Is a cyborg future becoming reality?

Putting AI Implants in Humans Attracting Interest from Companies

Doug Maclurg of posed an interesting question in his latest commentary on the merging of AI and human beings. Maclurg began with this quote:

Nobel Prize-winning novelist Anatole France famously opined: “It is human nature to think wisely and act foolishly.

The idea that human and artificial intelligence should merge is in fact a reality and getting more interest along with large financial investments. The Tesla and SpaceX chief executive Elon Musk, for instance, suggests “having some sort of merger of biological intelligence and machine intelligence.” His company, Neuralink, aims to make implanting chips in the brain as commonplace as laser eye surgery. Musk believes our phones already make us functional “cyborgs.”

Underlying all this talk is a radical vision of the mind’s future. Ray Kurzweil, the futurist and director of engineering at Google, envisions a technotopia where human minds upload to the Cloud, becoming hyperconscious, immortal superintelligences. Musk believes people should merge with AI to avoid losing control of superintelligent machines, and prevent technological unemployment.

It’s clear that AI has already improved the human existence on a level not seen since the discovery of fire. From the medical field, to the industrial robotics, to any field imaginable, AI and robots are remaking reality. The idea of merging that power into the human brain frightens many people who wouldn’t accept a chip to be smarter or improve memory.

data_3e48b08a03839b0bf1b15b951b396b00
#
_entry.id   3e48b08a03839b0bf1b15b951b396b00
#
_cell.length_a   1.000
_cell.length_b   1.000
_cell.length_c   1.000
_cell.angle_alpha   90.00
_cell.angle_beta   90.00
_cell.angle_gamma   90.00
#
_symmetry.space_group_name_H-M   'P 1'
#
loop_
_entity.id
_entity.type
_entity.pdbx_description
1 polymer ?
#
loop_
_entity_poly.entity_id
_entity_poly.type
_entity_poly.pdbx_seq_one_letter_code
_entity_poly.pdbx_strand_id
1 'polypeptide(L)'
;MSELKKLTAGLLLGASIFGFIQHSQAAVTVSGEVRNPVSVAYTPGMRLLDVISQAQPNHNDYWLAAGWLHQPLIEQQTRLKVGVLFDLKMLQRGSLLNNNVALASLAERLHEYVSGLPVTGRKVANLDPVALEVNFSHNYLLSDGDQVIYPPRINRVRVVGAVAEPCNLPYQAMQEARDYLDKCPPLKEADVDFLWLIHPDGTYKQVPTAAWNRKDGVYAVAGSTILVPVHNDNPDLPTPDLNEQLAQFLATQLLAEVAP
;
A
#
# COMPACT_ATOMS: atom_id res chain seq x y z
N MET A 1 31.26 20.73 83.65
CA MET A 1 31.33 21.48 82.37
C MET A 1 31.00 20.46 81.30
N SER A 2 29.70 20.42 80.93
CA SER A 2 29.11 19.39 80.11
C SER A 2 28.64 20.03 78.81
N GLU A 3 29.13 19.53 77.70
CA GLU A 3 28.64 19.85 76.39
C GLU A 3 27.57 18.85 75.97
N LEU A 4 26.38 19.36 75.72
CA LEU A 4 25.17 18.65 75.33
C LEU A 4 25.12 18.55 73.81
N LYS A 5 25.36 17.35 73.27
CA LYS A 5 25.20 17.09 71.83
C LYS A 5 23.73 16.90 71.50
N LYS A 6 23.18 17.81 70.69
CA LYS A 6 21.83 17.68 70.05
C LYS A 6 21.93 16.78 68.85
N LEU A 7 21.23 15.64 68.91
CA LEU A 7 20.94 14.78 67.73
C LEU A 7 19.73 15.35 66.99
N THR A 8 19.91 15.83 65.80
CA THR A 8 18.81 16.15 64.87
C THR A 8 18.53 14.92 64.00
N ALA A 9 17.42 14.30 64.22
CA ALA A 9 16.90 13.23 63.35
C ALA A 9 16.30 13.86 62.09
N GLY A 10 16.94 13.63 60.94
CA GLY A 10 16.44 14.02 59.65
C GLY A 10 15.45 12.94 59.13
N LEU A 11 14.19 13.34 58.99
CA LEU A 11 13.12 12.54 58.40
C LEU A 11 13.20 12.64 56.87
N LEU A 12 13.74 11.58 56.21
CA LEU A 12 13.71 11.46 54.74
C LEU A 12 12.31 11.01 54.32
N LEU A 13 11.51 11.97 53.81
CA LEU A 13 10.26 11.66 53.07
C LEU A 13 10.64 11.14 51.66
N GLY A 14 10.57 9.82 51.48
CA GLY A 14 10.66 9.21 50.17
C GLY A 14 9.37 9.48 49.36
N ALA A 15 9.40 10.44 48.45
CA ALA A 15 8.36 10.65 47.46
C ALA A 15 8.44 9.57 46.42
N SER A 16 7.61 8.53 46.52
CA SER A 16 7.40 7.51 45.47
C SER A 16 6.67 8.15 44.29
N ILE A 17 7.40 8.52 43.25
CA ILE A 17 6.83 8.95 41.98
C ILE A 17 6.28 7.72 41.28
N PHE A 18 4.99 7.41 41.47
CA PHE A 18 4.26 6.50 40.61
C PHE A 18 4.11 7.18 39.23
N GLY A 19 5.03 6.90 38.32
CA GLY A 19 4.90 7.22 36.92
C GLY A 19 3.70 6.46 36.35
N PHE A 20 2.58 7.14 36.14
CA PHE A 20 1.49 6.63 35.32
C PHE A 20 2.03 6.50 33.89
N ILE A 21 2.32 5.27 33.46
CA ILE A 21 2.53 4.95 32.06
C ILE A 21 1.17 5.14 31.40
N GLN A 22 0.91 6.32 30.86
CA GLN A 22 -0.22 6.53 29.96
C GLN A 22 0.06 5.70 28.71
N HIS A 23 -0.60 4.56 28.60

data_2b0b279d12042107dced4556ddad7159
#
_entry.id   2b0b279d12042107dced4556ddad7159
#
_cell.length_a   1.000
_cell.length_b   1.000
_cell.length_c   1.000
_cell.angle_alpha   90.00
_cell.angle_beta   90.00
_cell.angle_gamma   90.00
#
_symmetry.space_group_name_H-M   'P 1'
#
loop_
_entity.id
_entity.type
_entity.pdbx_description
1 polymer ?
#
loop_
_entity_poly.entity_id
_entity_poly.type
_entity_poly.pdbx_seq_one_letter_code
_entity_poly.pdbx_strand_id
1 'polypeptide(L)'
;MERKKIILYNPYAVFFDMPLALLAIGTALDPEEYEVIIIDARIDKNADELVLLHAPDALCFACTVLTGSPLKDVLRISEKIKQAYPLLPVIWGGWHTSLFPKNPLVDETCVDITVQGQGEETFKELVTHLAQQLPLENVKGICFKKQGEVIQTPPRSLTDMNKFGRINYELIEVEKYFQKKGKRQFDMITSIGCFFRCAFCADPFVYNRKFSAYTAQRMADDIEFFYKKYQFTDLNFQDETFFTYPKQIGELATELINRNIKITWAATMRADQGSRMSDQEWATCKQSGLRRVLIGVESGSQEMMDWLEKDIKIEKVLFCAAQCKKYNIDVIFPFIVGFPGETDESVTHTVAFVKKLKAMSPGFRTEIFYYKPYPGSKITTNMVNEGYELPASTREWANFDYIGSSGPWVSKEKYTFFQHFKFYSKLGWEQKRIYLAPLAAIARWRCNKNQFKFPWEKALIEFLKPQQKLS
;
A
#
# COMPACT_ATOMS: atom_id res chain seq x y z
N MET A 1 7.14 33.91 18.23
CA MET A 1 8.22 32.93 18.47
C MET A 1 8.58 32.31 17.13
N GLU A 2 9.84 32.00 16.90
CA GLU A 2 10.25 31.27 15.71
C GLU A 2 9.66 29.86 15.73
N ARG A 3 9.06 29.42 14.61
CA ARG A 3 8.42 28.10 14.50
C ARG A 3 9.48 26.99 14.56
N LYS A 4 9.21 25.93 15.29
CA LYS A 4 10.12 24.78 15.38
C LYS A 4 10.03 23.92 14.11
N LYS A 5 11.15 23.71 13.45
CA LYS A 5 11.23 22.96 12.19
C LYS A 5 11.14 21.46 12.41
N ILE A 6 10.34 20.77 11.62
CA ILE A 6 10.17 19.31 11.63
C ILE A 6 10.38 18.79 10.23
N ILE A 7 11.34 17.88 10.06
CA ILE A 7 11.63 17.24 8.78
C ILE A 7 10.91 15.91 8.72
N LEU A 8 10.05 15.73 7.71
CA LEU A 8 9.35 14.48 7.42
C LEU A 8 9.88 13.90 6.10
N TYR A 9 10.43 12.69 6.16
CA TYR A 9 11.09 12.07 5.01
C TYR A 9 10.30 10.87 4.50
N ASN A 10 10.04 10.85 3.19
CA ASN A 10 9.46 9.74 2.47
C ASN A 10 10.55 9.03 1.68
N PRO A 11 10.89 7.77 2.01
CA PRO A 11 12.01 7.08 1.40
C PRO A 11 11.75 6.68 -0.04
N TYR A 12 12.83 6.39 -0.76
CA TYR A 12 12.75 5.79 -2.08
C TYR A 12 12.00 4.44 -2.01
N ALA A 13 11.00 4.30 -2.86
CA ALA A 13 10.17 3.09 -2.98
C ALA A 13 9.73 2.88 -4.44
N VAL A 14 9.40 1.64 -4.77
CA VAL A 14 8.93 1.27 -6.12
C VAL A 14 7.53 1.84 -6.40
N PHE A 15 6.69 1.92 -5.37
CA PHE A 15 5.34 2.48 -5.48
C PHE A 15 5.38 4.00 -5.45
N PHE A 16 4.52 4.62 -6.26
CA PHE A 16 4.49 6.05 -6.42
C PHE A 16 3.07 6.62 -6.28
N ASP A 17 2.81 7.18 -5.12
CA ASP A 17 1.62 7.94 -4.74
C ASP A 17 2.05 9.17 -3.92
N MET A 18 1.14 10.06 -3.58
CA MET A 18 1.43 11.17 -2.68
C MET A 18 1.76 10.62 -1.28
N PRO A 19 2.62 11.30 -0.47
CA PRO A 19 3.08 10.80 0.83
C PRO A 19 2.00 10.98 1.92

The web site,, posted a detailed piece in September 2018 that points out the human/AI merging is already moving ahead with gusto. Aisha Tritle writes:

Elon Musk has been working on Neuralink: a new brain-computer interface (BCI) company. The first goal for Neuralink is to help individuals with severe brain injuries. It utilizes neural lace, an ultra-thin mesh, that is injected into your skull and forms a body of electrodes around your brain to monitor brain function.

MIT is also working on super-thin wires to use in brain implants for medical treatment, and other BCIs are being developed to hopefully execute Biblical-esque miracles such as helping the paralyzed walk again. In late 2017, the Defense Advanced Research Projects Agency (DARPA) also began testing “closed-loop” intracranial AI implants that, after detecting patterns in the brain associated with mood disorders, shock the brain back into a healthy state.

Scientists say the possibilities are nearly unlimited.

But it’s also possible once a chip is implanted that humans and their thoughts could be hacked and manipulated. A person could realistically wonder if a rando company could discover their thoughts and what they did last summer.

Maclurg says he believes humans and AI actually make up for each other’s weaknesses — AI compensating for human nature’s cognitive limits of rationality and error, and humans serving as the wizard behind AI’s Oz, imbuing the technology with as much or as little power as deemed proper. When paired correctly and responsibly, human nature and AI can combine in a copacetic way to foster the strongest levels of enterprise cybersecurity.

This reality of merging humans and AI is no longer just a sci-fi dream. It’s here and humans must deal with the good and bad of the new reality